Belly button piercings were the accessory du jour of the 1990s and were once one of the most popular female piercings on the market.
From Britney to Xtina by way of Lindsay Lohan, everyone who was anyone had a belly ring and they weren’t afraid to flaunt them at every possible moment.
But as the say, fashions fade, and as the preference for (terrifyingly) low rise jeans thankfully dissipated in favour of their flattering high waist counterparts, so too did the penchant for belly button piercing.
New Idea takes a trip down memory lane to remember the good, bad and downright ugly from the glory days of belly piercing.
How is the piercing performed?
A traditional belly button ring is inserted in the top half of the navel.
The body-mod artist creates a star or square shape by piercing both upper and lower lips of the belly button as well as two more surface piercings on either side of the navel.
How much does it cost?
In Australia, navel piercings vary in price but generally start from $39.95 AUD.
What is the healing process like and how long does it take?
While other types of piercings heal relatively swiftly, belly button piercings take anywhere between six months and one year to fully heal.
Belly piercings should be checked daily for signs of infection and irritation including redness, swelling and leaking.
It is normal for your piercing to show some discharge around the site immediately after modification, but this should not continue for more than a week.
Reduce the risk of infection by touching the ring as little as possible (aside from careful cleaning) and washing both piercing and jewellery with a gentle soap twice daily.
Pat dry with a thick paper towel.
Is belly piercing painful?
While all body modifications cause a small amount of pain, navel piercing is pretty low on the scale of ouch to morphine.
However, catching belly button jewellery on your clothes is another matter!
What are the health risks of belly button piercing?
A bacterial infection at the site of the navel piercing is the most common risk.
According to study from Northwestern Medicine published in the American Journal of Clinical Dermatology, roughly 20 percent of all body piercings become infected.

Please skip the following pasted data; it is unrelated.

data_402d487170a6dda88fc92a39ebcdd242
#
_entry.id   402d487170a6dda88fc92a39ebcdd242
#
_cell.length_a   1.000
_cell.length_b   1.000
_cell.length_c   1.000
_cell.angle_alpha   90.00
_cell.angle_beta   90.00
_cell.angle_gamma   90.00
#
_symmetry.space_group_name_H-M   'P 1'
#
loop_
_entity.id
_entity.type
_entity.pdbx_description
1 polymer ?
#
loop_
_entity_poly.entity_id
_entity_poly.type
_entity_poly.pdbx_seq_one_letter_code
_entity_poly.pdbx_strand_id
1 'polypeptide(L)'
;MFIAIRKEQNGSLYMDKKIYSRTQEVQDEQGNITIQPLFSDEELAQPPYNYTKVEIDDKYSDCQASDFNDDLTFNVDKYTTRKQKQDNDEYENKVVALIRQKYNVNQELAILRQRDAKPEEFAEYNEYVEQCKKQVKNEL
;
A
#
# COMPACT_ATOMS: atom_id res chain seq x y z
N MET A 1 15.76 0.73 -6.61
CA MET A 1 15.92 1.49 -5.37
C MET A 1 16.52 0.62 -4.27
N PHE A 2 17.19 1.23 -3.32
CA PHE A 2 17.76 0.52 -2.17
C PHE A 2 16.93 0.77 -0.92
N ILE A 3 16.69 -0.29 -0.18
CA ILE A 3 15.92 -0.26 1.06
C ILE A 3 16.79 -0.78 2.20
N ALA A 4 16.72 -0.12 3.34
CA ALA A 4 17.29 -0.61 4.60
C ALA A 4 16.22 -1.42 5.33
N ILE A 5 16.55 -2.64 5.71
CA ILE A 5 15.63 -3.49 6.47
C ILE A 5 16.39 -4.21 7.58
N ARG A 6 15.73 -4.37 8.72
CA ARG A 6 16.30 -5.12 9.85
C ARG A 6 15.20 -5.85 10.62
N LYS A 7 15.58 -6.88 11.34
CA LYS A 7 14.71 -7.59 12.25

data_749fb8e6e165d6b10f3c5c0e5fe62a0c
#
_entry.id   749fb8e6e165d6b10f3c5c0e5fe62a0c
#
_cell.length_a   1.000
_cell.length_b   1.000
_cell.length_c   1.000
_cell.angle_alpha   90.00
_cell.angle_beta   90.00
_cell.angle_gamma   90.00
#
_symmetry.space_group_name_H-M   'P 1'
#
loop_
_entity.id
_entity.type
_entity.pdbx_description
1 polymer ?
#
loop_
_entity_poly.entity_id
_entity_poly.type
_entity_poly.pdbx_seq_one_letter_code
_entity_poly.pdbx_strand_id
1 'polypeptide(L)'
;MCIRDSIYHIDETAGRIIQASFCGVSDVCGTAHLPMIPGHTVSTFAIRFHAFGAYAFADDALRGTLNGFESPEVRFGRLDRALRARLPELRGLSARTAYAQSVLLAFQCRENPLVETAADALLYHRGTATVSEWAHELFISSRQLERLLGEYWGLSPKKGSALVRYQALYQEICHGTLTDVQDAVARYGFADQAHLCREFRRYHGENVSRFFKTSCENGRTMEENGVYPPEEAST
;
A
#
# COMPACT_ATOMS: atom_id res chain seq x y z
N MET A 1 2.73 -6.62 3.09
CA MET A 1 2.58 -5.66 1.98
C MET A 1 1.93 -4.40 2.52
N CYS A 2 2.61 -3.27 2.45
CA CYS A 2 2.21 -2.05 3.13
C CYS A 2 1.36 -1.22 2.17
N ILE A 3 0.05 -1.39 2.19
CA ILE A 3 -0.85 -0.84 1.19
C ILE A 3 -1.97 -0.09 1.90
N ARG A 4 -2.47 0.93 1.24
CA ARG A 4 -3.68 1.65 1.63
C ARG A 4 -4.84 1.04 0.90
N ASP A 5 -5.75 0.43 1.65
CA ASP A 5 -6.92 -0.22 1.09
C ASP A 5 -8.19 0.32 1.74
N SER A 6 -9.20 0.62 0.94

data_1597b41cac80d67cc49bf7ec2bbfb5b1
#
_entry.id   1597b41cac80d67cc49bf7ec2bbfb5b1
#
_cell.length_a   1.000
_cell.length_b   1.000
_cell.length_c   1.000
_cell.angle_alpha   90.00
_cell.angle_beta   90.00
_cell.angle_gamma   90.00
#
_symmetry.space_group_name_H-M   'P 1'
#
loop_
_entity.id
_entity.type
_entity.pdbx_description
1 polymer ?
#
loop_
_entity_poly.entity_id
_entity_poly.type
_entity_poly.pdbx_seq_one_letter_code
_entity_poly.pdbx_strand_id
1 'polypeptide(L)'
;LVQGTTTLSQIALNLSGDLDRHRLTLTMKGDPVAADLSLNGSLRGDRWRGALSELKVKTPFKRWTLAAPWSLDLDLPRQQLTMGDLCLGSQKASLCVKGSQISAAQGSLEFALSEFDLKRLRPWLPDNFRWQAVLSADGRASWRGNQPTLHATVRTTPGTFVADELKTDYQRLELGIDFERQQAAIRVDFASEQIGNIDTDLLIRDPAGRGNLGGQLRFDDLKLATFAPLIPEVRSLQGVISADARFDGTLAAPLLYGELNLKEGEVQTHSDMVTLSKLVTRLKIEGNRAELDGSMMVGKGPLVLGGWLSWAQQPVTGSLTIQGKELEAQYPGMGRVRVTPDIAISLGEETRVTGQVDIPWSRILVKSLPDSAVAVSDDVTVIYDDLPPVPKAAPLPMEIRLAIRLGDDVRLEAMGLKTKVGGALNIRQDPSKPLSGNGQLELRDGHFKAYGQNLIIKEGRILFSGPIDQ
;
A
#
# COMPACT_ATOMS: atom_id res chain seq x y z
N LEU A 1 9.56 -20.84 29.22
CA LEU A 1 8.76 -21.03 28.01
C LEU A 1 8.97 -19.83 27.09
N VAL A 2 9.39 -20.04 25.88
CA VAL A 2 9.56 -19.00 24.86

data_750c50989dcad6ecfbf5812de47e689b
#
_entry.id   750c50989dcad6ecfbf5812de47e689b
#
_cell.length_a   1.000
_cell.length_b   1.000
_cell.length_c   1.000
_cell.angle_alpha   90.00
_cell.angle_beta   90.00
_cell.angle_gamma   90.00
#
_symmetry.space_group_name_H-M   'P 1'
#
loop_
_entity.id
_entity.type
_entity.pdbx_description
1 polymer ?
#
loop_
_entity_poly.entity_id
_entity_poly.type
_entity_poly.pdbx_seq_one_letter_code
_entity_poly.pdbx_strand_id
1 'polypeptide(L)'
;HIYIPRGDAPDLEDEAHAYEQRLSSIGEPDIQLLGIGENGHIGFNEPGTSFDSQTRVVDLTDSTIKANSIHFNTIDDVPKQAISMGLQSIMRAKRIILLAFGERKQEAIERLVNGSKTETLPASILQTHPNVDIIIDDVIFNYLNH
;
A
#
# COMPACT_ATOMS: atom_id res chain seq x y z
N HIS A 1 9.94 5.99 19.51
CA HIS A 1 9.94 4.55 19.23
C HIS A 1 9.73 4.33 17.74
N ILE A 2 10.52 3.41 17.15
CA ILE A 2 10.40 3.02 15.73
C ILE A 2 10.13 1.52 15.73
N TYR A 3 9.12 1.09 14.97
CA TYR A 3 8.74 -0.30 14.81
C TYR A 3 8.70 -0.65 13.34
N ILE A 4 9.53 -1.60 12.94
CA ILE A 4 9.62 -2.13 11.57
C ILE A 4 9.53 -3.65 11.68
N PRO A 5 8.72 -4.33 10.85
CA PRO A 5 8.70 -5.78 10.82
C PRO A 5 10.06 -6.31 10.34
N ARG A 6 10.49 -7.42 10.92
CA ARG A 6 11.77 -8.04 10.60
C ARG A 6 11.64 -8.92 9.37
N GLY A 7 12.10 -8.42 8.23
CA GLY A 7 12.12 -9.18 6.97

Other risks associated with belly piercing include allergic reactions to the body jewellery used, scarring, loss of blood (although this is rare) and rejection of the piercing itself which causes the hole to close up.
Can anybody get a navel piercing?
The simple answer is no.
Belly button piercing is not for everyone, as it calls for the correct “navel anatomy”. This means the top flap of the navel must provide enough room for the ring or jewellery to hang without pressure.
If you have a belly button that closes when you sit down, piercing is most likely not possible.
‘Outie’ belly buttons - more properly known as herniated umbilicus - are dangerous to pierce because if infection sets in during the healing process, it can travel through the blood vessels to the intestines and other organs.
For those who don’t have sufficient room on the top flap, a bottom belly piercing may be an option.
Consult with a professional body modification artist to see what’s suitable for you!
If worst comes to worst and you don’t qualify for any form of belly button piercing, you can always invest in a fake clip-on ring like these ones from Ebay.
Are there any other types of piercing?
For the brave and uber cool, a double belly button piercing is a step up from the generic navel piercing.
This is best suited to those in peak physical condition as it draws major attention to the lower abs area.
The process is similar to a standard belly button piercing but the piercing will pass through the skin twice instead of once, leaving you with a more dramatically adorned belly.
What happens to belly button piercings during pregnancy?
As long as your piercing is healed and healthy, there is no medical reason to remove you navel jewellery during pregnancy.
A belly piercing does not allow pathogens to travel to the foetus, as some outlets falsely report.
However, in late term pregnancies a belly ring can cause irritation and discomfort especially when the navel ‘pops’ at the end of the third trimester.
If you prefer to remove belly hardware entirely, What To Expect recommend running the ring through your piercing every few days to prevent the hole from closing.
Some women replace the hard metal ring with a flexible belly bar made of Teflon.